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- Inappropriate Generalization
- Hasty Generalisation
- No-Limits Fallacy
- Taking one or more non-exhaustive examples from a group that have a property, and making a generalization that everything in that group has that property.
3 is odd, and it is a prime number.
13 is odd, and it is a prime number.
97 is odd, and it is a prime number.
Therefore, all odd numbers are prime numbers.
In short, mistaking inductive reasoning for deductive reasoning
- A common version is to assume that anything can be extended off to infinity, or that since having a little of something is good, having more must be better. It's a line of thinking commonly used by those talking about future technology.
"If I told you fifty years ago that you'd have a phone smaller than a deck of cards, that computers would be small enough to put into a pocket, and that your car would be able to call for help if it was involved in a crash, you'd have laughed at me. So if you say that faster-than-light travel is impossible, you're just being small-minded, since technology continues to improve all the time."
- Usually, in mathematics, no matter how many examples you might have, proof by example is not a good idea.
- Things like (literal) witch hunts and radical Islamic terrorism being used to imply that everything about a certain religion is wrong/dangerous.
- The idea that computers that can design replacements better than themselves could do so at a rate that accelerates infinitely, often citing a graph by Ray Kurzweil which appears to show an upward trend. This ignores that there are physical ceilings to such development; such a system might hit these faster, but would not gain the magical ability to simply ignore them.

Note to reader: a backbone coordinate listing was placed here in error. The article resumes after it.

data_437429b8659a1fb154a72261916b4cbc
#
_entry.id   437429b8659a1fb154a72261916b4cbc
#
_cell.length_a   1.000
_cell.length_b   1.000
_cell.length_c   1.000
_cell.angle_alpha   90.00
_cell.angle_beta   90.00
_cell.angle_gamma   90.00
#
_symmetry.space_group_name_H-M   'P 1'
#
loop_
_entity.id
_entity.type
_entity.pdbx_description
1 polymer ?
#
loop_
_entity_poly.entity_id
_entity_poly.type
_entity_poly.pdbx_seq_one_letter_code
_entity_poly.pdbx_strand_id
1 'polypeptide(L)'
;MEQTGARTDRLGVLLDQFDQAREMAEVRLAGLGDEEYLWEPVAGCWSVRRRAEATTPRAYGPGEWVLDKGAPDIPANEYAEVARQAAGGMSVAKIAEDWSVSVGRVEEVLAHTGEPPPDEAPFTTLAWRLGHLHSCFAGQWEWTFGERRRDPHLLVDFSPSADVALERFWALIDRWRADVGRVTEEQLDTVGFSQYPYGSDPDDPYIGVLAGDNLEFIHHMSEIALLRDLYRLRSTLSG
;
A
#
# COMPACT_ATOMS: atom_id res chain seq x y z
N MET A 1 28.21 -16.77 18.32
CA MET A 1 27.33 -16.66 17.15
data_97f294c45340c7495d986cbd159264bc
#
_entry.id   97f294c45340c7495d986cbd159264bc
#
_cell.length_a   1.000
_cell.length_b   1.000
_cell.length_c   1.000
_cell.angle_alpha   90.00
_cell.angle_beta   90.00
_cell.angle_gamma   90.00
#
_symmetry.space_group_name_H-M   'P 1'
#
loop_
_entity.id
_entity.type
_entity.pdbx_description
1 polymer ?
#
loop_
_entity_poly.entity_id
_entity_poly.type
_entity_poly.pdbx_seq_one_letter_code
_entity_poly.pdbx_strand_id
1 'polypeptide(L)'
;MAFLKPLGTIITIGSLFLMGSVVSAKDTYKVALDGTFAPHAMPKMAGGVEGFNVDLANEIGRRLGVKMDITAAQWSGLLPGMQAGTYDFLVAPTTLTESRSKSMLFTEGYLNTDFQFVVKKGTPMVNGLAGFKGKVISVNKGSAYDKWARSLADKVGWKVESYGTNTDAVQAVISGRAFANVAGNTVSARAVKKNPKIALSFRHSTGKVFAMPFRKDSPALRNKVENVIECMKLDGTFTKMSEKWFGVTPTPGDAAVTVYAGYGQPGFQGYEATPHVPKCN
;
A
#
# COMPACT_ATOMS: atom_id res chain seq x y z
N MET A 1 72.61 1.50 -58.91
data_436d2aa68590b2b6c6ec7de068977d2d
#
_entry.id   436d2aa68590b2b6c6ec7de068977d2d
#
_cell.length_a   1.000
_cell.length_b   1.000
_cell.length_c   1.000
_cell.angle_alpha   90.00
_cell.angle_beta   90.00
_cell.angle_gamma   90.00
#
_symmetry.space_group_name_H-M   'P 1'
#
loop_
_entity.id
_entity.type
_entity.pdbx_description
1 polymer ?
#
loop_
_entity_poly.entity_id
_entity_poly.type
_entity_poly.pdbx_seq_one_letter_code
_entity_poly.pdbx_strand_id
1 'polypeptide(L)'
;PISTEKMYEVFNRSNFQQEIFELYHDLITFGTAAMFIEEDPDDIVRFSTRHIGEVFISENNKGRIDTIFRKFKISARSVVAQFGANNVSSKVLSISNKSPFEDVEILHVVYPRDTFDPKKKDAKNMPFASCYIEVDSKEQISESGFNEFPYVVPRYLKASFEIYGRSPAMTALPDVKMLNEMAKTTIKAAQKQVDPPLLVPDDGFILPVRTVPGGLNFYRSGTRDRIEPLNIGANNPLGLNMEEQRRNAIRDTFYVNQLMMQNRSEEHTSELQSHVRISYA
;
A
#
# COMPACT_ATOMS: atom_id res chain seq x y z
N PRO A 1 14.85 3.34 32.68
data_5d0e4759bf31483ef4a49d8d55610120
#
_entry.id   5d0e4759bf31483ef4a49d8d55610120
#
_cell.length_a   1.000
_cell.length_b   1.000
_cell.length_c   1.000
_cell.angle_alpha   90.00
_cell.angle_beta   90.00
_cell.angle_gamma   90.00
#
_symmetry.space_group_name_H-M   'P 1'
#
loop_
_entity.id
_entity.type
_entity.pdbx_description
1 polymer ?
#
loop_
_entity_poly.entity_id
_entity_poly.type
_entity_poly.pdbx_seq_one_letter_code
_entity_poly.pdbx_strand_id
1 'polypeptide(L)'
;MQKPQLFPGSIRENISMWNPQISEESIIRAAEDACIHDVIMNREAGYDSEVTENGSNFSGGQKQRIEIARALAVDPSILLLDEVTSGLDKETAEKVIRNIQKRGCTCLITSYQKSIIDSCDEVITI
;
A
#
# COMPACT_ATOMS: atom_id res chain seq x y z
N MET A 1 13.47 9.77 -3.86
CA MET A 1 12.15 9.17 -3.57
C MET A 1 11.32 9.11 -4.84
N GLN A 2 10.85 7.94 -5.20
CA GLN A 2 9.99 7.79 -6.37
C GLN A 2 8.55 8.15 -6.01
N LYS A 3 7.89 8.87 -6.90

- Note Kurzweil himself does not argue that any particular method of computation can be improved infinitely and supports his arguments about where technology is headed with current research and mathematical theories about the absolute limits of computational density.
Looks like this fallacy but is not
- If the list of examples is exhaustive, in which case it is known as "proof by exhaustion" or "proof by cases". Meaning that you prove, using groups as examples, both that the statement is true for all examples, and it is impossible for any relevant example to not be in one or more of the groups. For example:
The sum of the angles of any acute triangle on a Euclidean plane add up to 180°.
The sum of the angles of any right triangle on a Euclidean plane add up to 180°.
The sum of the angles of any obtuse triangle on a Euclidean plane add up to 180°.
All triangles on a Euclidean plane are either acute, right, or obtuse, therefore the sum of the angles of any triangle on a Euclidean plane add up to 180°.
- (While triangles on the surface of a sphere, for example, do weird things, the surface of a sphere is not a Euclidean plane; therefore, that case is not relevant to the proof.)
- When you are disproving by example — this is termed a "counter-example."
9 is not a prime number, and it is odd.
Therefore, not all odd numbers are prime numbers.
- Proving an existential statement (i.e. "There exists...") by example. One example is plenty.
- The prime (pardon the pun) example might well be this: "2 is an even number and is prime. Therefore, there exists at least one prime number that is even."
- An attempt at real induction. Inductive logic admits that its conclusions are not necessarily true, but rather that they are probably true, and it tends to attempt to be as exhaustive as possible and to eliminate as many alternative explanations as possible, to reduce the possibility that the conclusion is wrong to as close to zero as possible. However, an honest scientist (i.e. practitioner of inductive logic) would freely admit that there is the possibility, however slim, that the entirety of his/her science is entirely wrong.
- To clarify. Induction - at its most basic is proving it by proving two things. The Base Case exists (typically for the value of 1 or 0) and that if we assume the theory works at value k (k being any given number) we can prove that it works at k+1. Combine the two and you get the ladder (1 is true, which means 1+1 is true, which means 2+1 is true...)
- That's mathematical induction, which is not "induction" in the logical sense (i.e., inductive reasoning); rather, it is rigorous deductive reasoning.